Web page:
From The American Woman Vol. XXVI No. 9 (February, 1917)
“I say! ain't had no valentines, neither on ye? Ain't you had none, Car'line?”
“No, ma'am,” said Caroline.
The two young girls stood before their grandmother. Caroline was the elder, and taller, and prettier. Both of them hung their brown heads and smiled bashfully. They lived in a western town, and had come on a visit to their grandmother; her feeble, imperious pipe, and her old black eyes full of unexpected gleams, impressed them. They stood there side by side, in their neat blue dresses, with nice white frills around their necks, and their brown hair in smooth braids, and answered their grandmother's questions with shy, sweet deference. The old woman, small and frail as a dried grass-blade, and waving like one; with her false black front awry, and her black-lace cap slipping; so thin in her black dress that she seemed to be shrinking from sight behind its loose folds, sat there, in her calico-covered rocking-chair, with the air of a queen. Now that her beauty and strength and youth were gone, she had acquired a certain watchful and childish dignity which she held before her like a shield.
She had asked her granddaughters how their mother was, and their father, if they went to school, and who were their teachers; then suddenly came the query as to the valentines. The day before had been Saint Valentine's Day. When the young girls shook their heads bashfully in response, the old woman seemed suddenly to fill out her gown better. When Caroline, her pretty face crowning her slender height like a pink flower, said “No, ma'am,” to the repeated question, the old woman gave a thud on the floor with her cane.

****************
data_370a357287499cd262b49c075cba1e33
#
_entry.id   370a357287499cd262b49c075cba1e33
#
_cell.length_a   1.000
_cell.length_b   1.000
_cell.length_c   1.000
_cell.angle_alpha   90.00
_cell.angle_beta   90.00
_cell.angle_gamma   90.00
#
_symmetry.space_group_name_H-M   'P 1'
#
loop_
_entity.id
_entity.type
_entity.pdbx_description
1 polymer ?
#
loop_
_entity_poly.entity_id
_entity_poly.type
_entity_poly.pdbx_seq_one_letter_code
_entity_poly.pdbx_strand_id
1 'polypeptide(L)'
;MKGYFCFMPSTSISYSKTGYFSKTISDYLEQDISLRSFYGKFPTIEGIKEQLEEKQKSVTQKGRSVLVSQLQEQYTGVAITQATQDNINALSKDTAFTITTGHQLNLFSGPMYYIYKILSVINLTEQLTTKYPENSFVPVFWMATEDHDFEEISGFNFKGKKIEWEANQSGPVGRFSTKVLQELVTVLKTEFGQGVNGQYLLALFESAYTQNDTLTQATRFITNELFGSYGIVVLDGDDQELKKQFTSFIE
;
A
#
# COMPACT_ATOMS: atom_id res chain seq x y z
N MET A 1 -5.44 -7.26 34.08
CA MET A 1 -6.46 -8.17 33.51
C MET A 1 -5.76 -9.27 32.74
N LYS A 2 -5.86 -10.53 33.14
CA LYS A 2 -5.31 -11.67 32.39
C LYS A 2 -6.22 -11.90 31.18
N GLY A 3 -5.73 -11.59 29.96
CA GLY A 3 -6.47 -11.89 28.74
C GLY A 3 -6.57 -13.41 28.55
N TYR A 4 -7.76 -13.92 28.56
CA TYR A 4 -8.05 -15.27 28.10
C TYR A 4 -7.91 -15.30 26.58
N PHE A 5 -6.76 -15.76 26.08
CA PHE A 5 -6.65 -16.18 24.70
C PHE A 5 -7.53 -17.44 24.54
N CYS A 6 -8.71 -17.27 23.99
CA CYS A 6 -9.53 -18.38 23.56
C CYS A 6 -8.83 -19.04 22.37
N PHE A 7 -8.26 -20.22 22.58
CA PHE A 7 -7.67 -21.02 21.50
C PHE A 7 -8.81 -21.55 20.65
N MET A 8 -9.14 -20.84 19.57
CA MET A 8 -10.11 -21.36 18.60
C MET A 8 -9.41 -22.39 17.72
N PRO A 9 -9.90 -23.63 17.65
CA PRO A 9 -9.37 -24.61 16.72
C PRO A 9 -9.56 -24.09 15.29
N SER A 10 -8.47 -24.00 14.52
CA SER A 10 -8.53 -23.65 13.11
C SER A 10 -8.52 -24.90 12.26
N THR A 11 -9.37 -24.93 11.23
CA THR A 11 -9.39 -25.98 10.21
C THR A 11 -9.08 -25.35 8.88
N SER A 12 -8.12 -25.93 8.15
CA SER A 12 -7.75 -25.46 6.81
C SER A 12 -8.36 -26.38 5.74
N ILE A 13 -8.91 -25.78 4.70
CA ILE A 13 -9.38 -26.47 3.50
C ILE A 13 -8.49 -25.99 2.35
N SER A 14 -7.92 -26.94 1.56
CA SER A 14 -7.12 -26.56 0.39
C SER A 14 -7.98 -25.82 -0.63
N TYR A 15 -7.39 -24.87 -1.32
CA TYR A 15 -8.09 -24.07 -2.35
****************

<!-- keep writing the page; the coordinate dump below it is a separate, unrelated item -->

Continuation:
“Ain't never heerd nothin' like it!” said she; “why ain't you had no valentines? You ain't very homely; you ain't so good-lookin' as I was at your age, but you look well enough; Car'line does, anyway. Ain't there no fellers in Ashfield? Why ain't you had no valentines, eh?”
The girls looked at each other; they blushed and hesitated.
“Why ain't you?” repeated their grandmother.
Caroline looked at her sister.
“I guess they don't send valentines quite as much as they used to,” she said, timidly.
“I guess they're a little out of fashion,” chimed in her sister.
“Out of fashion! No, they ain't out of fashion, neither! They've allers sent valentines as long as I can remember. I guess I've hed valentines 'nough in my day to know a leetle somethin' about it. Never heerd of sech a thing where I was brought up as Valentine's Day agoin' by and a girl's not havin' some valentines if she was thought anything of. Hand me that psalm-book off the stand there.”
It was the younger sister who brought the flat black psalm-book to her grandmother. The old woman fumbled long over the book, she pulled out many papers, and unfolded them with her trembling fingers.
“I hope there ain't been nobody a-meddlin' with this book,” said she. Finally she spread out a paper triumphantly, and the girls pressed close to see. “There, look at that, there's a valentine!” said their grandmother.
The young girls eyed the decorated sheet, with its white doves, and pair of lovers in a bower of roses. The margin was a little yellow with age, but it was in very good preservation.
“See the verse under the picter?” said the old woman. “I'll say it to ye if ye will wait a minute. I used to know it by heart.”
She ruminated; then she repeated the verse in a singsong quaver:
“I love thee, fairest maid, so well,
I can keep silence never.
But always would thy praises swell.
And yet, 'tis passing strange to tell,
I'd Silence keep forever.
The oak supports the tender vine;
Come, love, and be my valentine.”